How AI Is Changing Oncology

IBM Watson Health

The amount of research in healthcare is astounding and has surpassed that which anyone could consume with 8,000 research papers being made a day. One of the most powerful Narrow AI systems called IBM Watson can read 25 million research papers a week. During a recent interview on 60 minutes, Dr. Sharpless of UNC Cancer Center spoke of a recent project comparing recommendations made by a group of expert physicians vs. IBM Watson Health on 1000 cancer patients. First off Watson came to the same treatment recommendations as the tumor board in 99% of cases. The most interesting finding was that in 30% of cases it was able to give additional recommendations about clinical trials and genetics markers that patients could benefit from. This added information had been published within a week or two and not something many of the physicians were aware of.

IBM Watson Health has also been used to scan through tens of thousands of CT images to help discern normal structures from non-normal structures. This will helping radiologist diagnosis cancer, recurrences, blood clots, and many more. The other interesting use of IBM is uploading it to robots that can help patients and doctors with medical questions.

What is Narrow Intelligent AI: That means that is can make exceptional decisions within the parameters of the data it is given. We would not expect IBM Watson Health to give an answer about Fusion energy because the input data is only healthcare related publications.

What is a tumor board: These are meeting where all healthcare providers that specialize in cancer come together to discuss individual patients. To have a complete tumor board discussion one needs a radiologist, pathologist, radiation oncologist, medical oncologist, surgical oncologist. Genetic counselors, nurses, residents, and other staff may also be present.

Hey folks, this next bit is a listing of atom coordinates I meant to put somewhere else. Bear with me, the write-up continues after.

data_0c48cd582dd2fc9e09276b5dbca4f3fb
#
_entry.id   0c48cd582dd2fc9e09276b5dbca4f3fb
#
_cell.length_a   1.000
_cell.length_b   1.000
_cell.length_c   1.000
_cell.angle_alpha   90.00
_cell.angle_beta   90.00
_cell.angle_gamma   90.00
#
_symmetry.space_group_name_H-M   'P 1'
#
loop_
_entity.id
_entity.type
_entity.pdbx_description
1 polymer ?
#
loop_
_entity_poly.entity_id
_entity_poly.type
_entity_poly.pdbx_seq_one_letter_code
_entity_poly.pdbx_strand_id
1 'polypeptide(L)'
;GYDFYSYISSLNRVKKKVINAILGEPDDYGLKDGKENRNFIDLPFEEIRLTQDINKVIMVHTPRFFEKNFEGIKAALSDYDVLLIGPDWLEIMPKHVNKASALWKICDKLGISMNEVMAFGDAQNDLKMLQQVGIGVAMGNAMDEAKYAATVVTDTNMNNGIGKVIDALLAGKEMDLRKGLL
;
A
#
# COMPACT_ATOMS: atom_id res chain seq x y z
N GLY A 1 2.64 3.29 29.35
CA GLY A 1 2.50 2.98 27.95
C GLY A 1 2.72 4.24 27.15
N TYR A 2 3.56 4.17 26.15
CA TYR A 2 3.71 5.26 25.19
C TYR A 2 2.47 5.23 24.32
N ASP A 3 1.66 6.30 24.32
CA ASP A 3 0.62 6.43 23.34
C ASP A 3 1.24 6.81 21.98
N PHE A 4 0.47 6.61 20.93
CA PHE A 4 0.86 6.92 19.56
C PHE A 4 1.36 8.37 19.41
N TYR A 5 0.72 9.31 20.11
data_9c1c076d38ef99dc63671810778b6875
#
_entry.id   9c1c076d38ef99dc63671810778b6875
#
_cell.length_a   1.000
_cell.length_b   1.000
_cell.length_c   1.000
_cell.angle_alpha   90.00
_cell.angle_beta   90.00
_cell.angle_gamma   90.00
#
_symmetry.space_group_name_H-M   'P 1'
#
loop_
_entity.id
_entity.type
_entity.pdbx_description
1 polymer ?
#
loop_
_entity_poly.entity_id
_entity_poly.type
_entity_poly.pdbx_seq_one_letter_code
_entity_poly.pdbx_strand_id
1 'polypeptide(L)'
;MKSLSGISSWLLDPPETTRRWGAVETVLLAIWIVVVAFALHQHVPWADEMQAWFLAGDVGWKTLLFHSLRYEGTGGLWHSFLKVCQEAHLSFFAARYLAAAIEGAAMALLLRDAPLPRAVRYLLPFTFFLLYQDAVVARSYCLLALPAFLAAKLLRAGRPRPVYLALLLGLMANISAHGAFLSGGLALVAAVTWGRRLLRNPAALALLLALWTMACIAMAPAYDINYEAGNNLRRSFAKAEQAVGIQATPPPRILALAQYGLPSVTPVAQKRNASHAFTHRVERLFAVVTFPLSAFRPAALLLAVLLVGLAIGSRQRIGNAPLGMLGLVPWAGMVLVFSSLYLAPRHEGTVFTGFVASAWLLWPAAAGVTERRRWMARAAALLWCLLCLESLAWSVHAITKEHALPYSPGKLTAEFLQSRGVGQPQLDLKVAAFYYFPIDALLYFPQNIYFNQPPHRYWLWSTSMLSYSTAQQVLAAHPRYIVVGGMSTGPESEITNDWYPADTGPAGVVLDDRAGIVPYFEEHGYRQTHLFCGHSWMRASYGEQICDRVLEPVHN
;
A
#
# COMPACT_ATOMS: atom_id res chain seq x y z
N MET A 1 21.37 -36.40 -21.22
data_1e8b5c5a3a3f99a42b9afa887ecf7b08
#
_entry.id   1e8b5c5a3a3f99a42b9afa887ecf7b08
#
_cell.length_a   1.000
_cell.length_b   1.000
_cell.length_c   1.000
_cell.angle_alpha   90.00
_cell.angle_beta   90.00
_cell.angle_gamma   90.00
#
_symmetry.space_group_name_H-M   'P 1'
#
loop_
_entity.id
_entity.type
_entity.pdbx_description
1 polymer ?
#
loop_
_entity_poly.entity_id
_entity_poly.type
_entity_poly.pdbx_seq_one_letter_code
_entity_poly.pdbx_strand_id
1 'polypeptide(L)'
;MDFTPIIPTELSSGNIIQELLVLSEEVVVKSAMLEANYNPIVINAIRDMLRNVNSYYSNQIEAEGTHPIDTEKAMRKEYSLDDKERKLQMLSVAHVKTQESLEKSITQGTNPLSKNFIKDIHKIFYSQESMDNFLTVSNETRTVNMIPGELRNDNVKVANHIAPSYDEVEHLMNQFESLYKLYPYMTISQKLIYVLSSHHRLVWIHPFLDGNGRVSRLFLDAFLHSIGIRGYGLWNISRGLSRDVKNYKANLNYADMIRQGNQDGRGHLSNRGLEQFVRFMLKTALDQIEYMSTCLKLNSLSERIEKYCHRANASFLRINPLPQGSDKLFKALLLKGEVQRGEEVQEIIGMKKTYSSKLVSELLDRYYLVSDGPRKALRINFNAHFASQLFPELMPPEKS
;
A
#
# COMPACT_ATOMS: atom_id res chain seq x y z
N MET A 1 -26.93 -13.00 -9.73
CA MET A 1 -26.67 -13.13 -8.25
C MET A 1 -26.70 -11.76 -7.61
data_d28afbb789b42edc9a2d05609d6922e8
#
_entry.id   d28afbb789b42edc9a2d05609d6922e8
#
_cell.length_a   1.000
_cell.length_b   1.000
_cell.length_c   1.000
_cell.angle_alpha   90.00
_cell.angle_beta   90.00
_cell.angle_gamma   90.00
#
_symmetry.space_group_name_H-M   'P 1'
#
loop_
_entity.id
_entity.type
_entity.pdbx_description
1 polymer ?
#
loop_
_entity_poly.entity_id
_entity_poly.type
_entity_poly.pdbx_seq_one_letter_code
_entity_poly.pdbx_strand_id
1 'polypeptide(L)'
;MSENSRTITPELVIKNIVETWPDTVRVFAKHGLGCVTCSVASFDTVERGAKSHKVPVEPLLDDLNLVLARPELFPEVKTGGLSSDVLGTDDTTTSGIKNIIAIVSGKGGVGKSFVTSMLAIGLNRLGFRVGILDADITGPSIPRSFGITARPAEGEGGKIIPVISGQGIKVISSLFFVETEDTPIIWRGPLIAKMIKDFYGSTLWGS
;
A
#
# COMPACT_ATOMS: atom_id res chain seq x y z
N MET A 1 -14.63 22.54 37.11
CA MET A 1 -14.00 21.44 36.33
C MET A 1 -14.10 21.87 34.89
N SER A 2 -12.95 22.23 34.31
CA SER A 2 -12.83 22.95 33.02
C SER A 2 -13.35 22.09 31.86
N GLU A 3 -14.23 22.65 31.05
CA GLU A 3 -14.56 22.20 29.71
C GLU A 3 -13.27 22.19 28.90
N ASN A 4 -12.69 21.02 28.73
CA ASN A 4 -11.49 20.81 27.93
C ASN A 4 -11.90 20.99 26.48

Will this change how decisions are made in tumor boards?

Most likely yes, with the accuracy of the system and the additional recommendations for clinical trials and genetic markers, in the years to come making decisions without it will be considered suboptimal care. An analogy can be made with the National Comprehensive Cancer Network (NCCN) guidelines that oncologist have been references for years. It is an algorithmic powerpoint made by expert oncologist around the US. If that is now considered standard of care I have no doubt that IBM Watson Health will be as it evolves over the next several years. Currently there are 14 centers that have access to IBM Watson Health system for cancer care support. There are 16 centers that are partnering to help improve its imaging review skills. There will also be a specific program to match patients to specific clinical trials. Watson will be a huge help in this area as the new clinical trials are coming out all the time and they have several exclusions and inclusion criteria for patients to be able to enroll.

The weakness in the IBM Watson system is related to the data it draws on. All research is made by humans in a system that encourages positive results and discourages negative results. There are several statistical methods that can be used to make a paper sound more impactful and there are several questions that are not answered due to the risk of the data leading to a negative results. Evening with a significant risk of bias in research, it is still worthwhile to continue the process as it is the most objective way we know to increase knowledge.

I believe physicians should still review the results of IBM Watson as expert can read between the lines knowing when certain parameters of a given study were done for good reason or just to help get the paper passed the review board. Also Watson may know the exact clinical trial to increase the chance of survival for the patient, but the physician will need to speak with the patient about how they feel and if they want to go through the challenges that come with treatment. Adding a narrow AI system to cancer care will increase the objectivity of decisions made and constant review of the literature that patients faced with their own mortality deserve.

Looking forward to the future!

Dr. B

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